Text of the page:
Le Corbusier and other early Modernists ran with his ideas, transforming them into a canon of the Modern Movement: honesty in materials and form.

Decoration and artifice in web design.

It is often forgotten that Loos was not anti decoration per se – he just did not want it applied to “useful objects”.

A website is a useful object – even if it is all artifice1.

1 In essence, websites are all artifice, built on ones and zeros: all illusion. They live in that happy digital space where paradox rules and make-believe can co-exist with functional necessity.

Function is the key.

Websites function (or are useful) to:

  • convey relevant information (and sometimes gather relevant information)
  • formalise relationships through structure and categorisation
  • be found – their information structure needs to be machine-readable so that it can be indexed by search engines
  • impart “joy” or engagement in the user – to titillate.
    (This last point is the ‘slippery slope’ of design, but I’ll talk more about that later).

In turn, each website is comprised of discrete functional components:

  • Content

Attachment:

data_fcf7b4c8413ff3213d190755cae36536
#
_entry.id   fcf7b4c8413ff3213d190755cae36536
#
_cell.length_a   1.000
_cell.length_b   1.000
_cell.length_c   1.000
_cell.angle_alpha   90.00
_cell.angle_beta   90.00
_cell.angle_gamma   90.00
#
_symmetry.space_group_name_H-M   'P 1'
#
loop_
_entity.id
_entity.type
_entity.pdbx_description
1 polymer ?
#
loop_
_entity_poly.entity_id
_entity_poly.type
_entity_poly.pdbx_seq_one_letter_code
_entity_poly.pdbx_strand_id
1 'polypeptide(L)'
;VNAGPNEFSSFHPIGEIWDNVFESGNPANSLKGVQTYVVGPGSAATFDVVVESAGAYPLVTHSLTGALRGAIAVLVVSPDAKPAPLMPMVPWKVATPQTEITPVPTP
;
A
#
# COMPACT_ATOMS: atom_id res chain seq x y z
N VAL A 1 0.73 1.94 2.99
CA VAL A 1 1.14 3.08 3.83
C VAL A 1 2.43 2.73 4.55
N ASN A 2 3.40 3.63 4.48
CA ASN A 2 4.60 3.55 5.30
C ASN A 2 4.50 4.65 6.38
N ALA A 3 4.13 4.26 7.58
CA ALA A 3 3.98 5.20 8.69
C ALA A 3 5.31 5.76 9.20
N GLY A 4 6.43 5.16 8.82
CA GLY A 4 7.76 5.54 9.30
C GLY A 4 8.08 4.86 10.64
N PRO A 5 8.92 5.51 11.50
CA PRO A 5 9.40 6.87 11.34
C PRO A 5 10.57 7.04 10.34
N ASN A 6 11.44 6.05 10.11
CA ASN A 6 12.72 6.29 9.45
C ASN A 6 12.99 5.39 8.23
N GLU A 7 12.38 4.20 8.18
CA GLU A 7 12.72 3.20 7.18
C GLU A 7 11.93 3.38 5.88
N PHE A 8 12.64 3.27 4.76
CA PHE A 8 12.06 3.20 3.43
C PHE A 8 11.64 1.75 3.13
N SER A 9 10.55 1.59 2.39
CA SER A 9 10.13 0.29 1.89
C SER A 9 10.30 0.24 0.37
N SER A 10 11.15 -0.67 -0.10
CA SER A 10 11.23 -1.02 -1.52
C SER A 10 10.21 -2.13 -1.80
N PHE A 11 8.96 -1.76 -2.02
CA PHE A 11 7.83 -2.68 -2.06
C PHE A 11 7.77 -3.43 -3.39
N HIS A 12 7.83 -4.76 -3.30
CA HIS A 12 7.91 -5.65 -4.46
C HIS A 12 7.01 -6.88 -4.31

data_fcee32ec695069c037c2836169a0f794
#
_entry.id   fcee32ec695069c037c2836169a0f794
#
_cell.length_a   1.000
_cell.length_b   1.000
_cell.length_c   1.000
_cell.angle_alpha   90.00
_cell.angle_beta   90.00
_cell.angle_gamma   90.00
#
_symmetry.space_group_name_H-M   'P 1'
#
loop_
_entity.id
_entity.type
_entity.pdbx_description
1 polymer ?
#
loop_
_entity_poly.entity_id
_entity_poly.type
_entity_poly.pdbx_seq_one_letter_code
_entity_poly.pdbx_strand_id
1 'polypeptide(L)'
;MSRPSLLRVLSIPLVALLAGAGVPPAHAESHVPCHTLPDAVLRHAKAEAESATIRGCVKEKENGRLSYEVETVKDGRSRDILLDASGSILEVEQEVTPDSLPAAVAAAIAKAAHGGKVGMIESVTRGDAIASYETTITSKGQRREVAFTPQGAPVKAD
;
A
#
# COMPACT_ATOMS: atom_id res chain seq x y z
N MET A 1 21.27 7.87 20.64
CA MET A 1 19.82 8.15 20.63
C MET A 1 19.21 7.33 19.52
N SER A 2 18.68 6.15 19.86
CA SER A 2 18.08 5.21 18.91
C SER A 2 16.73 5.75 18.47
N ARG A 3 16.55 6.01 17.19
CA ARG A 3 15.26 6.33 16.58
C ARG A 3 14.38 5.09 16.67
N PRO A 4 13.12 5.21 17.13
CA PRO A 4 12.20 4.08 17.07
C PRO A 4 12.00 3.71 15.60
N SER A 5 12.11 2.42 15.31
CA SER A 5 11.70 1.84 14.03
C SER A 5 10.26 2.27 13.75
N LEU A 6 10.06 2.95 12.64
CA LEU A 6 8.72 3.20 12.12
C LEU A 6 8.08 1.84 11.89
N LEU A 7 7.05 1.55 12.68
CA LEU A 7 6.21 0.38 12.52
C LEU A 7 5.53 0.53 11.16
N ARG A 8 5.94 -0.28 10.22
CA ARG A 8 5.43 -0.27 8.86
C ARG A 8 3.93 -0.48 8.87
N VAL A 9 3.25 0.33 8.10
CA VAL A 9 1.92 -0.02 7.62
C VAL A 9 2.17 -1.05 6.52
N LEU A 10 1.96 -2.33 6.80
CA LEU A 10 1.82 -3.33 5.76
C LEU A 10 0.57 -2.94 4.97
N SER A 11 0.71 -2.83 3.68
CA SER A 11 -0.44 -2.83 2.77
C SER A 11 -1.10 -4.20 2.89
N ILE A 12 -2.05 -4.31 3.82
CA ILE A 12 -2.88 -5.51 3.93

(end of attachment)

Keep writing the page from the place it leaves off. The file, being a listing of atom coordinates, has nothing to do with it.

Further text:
• Text copy
    • Embedded content, be this an image, video or audio etc
  • User Interface
    • In-page widgets for orientation, getting around, branding enforcement
    • White space to aid visual organisation – Raumplan for web-pages.

When developing a website I regularly ask myself: this new element I’m adding to the page… what is its function? Is it vital to the make-up or meaning of the page? If I remove it, are any of the functionalities listed above compromised? If not, the element is decoration / cruft and can be safely left out of the design with no adverse effects.

‘All that is left’ is to style and position the element, which I won’t cover here as it is a subject unto itself. I found a handy article called Magazine design principles applied to web design which covers the essentials.

Decoration a no-no.

I don’t have an aversion to decoration, but more often than not I find myself discarding it as it tends to come up empty. Why bother with the extra complexity (more code to download by the web browser, more code to manage, more stuff…).

Dieter Rams nails it:

Good design is as little design as possible.